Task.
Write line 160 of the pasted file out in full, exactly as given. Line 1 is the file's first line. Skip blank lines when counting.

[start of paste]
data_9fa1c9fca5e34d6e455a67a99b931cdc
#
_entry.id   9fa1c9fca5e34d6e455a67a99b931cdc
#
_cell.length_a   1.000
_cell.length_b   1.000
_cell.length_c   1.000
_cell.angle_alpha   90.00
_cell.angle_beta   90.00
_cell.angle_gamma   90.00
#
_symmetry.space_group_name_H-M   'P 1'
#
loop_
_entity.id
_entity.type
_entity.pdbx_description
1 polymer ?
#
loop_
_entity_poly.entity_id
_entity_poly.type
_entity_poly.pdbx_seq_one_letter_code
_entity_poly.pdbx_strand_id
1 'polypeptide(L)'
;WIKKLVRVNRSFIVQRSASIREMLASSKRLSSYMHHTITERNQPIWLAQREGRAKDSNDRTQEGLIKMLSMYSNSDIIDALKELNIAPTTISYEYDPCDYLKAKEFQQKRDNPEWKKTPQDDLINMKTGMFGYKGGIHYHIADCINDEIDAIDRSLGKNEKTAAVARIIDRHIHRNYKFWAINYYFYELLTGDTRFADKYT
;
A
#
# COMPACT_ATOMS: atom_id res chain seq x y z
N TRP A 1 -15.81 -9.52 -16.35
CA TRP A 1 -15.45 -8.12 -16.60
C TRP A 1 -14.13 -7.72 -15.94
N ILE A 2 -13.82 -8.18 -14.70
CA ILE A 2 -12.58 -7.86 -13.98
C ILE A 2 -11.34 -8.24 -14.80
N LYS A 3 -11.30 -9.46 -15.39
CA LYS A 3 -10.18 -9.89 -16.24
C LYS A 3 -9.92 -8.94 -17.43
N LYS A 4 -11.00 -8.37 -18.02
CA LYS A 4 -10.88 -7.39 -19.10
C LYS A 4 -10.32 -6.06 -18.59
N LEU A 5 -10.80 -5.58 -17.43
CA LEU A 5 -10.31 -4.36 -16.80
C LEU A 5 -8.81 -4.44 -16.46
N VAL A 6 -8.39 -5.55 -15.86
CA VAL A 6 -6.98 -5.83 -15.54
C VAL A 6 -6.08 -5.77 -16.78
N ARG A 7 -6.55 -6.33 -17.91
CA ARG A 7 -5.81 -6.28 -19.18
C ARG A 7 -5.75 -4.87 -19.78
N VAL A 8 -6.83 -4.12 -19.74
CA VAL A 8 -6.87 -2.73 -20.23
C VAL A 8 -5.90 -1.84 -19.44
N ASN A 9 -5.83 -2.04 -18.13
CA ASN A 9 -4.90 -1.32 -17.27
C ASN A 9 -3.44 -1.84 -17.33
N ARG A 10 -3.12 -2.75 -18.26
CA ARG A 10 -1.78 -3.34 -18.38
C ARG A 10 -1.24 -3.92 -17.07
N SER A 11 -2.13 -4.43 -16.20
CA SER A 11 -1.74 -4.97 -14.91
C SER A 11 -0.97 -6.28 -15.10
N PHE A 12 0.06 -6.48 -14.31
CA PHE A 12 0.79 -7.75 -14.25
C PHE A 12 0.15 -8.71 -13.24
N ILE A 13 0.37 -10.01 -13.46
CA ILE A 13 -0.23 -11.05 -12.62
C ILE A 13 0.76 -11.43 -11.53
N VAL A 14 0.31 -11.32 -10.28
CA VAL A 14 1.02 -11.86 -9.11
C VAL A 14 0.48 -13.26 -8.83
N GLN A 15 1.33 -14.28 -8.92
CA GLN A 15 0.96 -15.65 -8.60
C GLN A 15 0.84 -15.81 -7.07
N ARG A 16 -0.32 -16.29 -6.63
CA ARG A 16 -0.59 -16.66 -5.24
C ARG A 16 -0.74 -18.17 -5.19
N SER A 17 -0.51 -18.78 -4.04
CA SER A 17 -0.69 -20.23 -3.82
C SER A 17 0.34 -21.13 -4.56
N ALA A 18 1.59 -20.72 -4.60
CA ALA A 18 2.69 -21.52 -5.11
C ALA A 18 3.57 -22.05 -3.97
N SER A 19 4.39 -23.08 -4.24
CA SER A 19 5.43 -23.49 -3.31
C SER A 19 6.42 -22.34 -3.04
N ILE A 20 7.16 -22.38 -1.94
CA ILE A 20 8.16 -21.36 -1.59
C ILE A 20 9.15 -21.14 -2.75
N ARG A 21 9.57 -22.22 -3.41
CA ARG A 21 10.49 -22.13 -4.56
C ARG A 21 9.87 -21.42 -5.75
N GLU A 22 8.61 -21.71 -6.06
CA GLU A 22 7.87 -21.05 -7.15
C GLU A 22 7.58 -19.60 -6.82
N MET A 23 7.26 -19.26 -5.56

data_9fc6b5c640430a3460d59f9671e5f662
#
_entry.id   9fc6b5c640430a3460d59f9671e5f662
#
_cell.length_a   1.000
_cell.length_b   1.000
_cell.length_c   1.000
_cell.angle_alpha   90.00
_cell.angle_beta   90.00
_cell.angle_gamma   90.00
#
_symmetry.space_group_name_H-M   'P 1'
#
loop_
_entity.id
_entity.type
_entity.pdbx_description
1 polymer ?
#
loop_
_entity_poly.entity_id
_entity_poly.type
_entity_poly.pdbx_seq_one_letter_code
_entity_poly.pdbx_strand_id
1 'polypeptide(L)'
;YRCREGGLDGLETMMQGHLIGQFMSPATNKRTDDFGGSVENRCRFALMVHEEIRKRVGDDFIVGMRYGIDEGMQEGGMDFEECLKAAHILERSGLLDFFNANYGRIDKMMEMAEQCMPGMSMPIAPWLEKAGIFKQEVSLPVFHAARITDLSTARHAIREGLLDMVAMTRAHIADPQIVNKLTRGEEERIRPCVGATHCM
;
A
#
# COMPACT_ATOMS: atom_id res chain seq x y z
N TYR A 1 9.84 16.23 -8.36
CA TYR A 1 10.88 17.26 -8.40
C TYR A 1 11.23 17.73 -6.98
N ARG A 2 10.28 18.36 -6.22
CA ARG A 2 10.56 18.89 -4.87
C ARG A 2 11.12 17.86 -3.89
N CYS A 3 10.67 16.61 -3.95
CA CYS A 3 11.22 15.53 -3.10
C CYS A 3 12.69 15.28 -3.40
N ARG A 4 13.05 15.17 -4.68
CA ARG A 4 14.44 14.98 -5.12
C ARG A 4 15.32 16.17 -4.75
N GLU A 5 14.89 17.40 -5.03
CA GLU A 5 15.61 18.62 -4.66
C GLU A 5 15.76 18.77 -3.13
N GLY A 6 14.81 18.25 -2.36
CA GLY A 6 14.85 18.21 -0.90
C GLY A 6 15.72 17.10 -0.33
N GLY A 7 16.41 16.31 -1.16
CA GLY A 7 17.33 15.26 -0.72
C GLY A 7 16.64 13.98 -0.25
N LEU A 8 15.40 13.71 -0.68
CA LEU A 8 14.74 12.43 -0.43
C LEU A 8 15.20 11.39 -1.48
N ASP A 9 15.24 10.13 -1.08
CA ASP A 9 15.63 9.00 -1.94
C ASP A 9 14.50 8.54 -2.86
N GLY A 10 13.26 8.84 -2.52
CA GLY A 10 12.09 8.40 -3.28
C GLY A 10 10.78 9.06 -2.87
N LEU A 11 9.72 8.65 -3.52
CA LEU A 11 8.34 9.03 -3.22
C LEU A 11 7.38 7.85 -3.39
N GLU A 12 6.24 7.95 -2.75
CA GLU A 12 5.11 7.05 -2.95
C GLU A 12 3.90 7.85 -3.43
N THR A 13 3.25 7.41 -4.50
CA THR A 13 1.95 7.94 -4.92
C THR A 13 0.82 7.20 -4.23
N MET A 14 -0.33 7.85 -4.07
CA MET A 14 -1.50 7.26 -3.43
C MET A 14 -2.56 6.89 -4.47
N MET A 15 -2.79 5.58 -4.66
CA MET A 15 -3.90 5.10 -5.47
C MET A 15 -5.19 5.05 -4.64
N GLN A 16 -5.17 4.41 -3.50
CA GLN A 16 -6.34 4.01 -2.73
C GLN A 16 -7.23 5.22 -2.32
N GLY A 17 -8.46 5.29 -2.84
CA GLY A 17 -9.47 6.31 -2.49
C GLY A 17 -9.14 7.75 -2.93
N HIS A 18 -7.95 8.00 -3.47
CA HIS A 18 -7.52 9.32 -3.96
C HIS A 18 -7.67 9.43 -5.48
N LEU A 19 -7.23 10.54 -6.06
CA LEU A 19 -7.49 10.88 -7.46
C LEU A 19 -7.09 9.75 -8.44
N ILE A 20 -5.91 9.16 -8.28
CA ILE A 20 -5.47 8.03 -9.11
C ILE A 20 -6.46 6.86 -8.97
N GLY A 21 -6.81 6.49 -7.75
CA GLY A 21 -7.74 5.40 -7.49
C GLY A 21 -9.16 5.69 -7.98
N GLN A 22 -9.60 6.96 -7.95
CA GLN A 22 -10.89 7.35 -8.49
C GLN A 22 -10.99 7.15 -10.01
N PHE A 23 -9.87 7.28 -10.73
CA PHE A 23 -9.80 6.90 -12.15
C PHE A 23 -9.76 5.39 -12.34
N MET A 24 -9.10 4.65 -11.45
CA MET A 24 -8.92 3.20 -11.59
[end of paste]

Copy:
C LEU A 11 7.38 7.85 -3.39